Many photographers, particularly landscape ones, have been exploring the new world of digital stitched panoramic photography. The prospect of unlimited resolution and field of view opens literal new vistas in your toolkit, and also can be the least expensive way to get a good quality wide angle shot.
In stitched photography, you shoot a series of overlapping shots covering a wide field of view. Then, special software blends the photographs to produce a seamless result. This allows shooting the complete sphere around you, a 360 degree view, or simply a sweeping panorama of any field of view you choose. The latter shots can produce dramatic giant prints, while full spheres and many 360 shots are often viewed on computer screens that allow the viewer to pan and zoom around the entire field. If you’ve ever seen a majestic landscape and felt you simply had to capture all of it, You’ll want to explore panoramic shooting.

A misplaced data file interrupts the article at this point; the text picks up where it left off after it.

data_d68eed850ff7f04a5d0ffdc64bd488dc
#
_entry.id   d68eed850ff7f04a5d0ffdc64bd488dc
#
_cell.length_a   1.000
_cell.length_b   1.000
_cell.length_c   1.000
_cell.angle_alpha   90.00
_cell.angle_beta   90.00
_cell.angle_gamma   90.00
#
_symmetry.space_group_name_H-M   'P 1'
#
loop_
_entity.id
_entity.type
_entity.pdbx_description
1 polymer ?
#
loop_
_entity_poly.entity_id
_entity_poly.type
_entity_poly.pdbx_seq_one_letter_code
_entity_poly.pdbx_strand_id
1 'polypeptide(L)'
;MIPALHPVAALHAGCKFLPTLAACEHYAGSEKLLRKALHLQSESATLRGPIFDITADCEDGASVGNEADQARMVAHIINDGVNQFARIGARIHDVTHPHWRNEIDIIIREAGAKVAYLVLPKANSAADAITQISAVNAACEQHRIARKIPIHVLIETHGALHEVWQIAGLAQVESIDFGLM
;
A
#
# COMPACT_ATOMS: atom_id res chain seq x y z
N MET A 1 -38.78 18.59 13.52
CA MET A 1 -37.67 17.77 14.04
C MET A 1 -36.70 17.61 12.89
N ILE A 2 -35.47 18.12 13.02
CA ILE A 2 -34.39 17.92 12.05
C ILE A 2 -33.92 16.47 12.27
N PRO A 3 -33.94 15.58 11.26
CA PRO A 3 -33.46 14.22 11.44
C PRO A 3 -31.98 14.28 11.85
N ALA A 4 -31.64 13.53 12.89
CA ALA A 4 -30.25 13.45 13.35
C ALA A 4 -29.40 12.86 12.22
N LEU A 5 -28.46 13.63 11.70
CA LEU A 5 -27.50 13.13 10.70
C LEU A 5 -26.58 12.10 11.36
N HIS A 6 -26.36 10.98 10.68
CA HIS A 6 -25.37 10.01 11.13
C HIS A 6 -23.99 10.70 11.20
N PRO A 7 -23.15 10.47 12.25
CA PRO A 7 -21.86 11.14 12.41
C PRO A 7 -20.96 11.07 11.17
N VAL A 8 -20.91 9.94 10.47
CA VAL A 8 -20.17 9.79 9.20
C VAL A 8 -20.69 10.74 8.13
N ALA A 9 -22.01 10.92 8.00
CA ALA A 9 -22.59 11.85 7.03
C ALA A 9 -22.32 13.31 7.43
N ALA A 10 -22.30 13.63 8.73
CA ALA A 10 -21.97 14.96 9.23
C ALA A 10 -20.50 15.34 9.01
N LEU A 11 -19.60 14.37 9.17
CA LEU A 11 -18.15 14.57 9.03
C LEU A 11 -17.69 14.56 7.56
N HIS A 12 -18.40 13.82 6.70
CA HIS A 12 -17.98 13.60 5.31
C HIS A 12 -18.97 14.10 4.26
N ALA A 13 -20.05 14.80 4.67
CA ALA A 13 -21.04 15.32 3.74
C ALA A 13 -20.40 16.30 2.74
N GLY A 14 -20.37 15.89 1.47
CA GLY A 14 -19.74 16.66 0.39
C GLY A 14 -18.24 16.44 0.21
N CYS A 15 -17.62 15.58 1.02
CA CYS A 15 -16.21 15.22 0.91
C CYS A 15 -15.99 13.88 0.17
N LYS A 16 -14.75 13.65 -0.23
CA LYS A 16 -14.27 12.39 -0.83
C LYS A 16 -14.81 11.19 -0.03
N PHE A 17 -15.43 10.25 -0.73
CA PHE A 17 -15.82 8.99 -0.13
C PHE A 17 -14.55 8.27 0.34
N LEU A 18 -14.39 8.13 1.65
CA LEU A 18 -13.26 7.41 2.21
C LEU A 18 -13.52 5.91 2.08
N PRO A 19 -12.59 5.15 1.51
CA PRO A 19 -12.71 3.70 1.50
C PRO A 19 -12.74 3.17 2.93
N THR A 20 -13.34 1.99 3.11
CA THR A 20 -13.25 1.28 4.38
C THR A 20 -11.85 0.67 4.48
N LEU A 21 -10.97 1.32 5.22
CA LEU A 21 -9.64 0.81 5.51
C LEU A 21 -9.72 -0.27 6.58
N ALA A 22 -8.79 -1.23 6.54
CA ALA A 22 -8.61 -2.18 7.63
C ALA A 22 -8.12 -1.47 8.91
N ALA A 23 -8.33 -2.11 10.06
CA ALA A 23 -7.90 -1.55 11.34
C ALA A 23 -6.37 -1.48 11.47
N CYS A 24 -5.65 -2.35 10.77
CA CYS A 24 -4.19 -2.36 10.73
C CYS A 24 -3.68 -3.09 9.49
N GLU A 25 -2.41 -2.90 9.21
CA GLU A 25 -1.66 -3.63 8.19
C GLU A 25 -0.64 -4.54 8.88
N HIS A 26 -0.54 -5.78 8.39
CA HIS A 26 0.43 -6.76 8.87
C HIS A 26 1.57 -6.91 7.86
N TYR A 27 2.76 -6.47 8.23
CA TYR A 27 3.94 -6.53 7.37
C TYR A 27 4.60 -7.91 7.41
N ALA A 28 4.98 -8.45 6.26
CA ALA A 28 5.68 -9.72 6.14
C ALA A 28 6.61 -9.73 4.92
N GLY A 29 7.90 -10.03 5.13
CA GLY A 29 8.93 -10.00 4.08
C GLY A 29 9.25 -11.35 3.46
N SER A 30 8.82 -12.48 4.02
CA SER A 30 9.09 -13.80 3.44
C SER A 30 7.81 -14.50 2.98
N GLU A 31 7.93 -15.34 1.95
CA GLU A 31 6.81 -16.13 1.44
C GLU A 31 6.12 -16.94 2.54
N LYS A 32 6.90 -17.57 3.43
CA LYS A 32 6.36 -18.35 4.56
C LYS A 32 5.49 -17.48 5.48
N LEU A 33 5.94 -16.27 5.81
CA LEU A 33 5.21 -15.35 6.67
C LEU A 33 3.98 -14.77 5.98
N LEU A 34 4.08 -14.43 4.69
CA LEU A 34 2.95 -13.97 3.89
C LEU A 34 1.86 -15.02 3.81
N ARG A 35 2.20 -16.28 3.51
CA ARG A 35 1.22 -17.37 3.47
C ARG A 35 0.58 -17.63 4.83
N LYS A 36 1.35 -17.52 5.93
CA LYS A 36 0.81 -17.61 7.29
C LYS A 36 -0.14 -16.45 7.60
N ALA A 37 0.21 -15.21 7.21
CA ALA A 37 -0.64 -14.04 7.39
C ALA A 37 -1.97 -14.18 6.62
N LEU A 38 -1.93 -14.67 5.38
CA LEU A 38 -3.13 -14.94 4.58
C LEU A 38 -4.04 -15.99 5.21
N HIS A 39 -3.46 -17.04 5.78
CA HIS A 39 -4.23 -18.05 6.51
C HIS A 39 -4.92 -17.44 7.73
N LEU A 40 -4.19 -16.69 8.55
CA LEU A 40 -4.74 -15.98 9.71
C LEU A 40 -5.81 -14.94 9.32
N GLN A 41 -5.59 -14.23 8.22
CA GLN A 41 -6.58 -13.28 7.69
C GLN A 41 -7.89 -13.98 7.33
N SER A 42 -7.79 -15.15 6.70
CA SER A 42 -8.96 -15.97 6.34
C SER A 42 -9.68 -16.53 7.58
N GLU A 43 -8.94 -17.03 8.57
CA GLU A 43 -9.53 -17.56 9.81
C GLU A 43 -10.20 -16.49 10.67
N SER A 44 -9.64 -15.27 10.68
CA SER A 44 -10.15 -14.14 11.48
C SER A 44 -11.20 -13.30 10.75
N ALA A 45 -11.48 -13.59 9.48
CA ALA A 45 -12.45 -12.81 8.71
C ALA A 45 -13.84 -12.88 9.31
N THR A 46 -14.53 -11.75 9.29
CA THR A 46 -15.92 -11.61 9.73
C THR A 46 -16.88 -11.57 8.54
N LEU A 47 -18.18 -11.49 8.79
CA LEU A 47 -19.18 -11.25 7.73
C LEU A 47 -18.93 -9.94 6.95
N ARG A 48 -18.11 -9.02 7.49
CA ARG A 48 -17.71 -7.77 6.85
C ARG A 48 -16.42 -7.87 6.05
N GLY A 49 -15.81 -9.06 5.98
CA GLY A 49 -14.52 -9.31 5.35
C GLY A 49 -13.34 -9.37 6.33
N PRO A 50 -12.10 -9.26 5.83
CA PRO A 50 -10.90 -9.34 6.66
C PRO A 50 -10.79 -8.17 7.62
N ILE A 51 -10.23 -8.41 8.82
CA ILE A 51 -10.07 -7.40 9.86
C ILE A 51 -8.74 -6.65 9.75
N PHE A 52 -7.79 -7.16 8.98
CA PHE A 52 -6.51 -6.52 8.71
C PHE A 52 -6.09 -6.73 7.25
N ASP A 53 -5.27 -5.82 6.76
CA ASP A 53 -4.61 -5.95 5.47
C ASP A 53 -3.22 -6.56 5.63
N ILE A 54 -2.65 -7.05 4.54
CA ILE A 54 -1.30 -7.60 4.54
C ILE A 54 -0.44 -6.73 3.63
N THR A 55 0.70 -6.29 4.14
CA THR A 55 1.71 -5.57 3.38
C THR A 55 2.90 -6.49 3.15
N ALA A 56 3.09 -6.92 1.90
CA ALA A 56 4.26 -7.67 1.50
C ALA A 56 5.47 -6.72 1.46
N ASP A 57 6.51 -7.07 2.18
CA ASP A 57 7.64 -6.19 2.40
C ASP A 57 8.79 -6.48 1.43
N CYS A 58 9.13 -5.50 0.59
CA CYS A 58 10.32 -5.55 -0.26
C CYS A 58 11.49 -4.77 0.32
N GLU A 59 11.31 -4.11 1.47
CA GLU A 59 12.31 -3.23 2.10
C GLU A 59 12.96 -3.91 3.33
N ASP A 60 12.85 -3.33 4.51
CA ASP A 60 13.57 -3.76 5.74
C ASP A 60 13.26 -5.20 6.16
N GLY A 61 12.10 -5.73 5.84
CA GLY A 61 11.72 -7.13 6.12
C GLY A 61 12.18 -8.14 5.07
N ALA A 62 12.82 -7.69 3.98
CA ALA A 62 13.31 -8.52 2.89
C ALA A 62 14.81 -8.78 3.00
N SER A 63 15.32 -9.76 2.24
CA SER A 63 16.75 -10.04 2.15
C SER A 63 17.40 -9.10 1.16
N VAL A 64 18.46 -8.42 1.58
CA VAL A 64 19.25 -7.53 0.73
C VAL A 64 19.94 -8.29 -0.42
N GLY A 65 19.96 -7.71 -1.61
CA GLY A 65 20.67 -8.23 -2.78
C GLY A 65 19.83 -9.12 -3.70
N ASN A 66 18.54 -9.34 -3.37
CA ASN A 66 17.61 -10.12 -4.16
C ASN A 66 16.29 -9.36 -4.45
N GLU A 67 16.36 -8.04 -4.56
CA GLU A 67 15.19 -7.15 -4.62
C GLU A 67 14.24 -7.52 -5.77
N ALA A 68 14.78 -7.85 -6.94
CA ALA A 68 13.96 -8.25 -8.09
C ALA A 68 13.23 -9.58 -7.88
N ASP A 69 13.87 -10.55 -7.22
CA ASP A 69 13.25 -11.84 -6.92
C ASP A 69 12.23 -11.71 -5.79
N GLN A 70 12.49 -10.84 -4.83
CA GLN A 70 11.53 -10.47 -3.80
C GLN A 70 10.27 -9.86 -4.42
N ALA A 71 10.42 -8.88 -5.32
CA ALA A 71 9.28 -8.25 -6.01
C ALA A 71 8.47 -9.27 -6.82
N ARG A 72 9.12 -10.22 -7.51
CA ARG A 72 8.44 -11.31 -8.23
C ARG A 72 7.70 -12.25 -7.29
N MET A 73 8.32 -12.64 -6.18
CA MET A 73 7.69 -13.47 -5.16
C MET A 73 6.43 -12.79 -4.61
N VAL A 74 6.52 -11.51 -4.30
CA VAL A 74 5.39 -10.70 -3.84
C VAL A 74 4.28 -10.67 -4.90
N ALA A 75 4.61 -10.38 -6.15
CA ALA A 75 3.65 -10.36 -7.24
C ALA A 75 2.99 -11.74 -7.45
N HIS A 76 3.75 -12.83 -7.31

The software for panoramics takes ordinary photos and, knowing the focal length, projects the typical rectilinear image back onto the sphere it really was. (Non-fish-eye lenses all work to keep straight lines straight on the print, even though they are not really straight to the eye). Once projected on a sphere they can be overlapped and blended smoothly.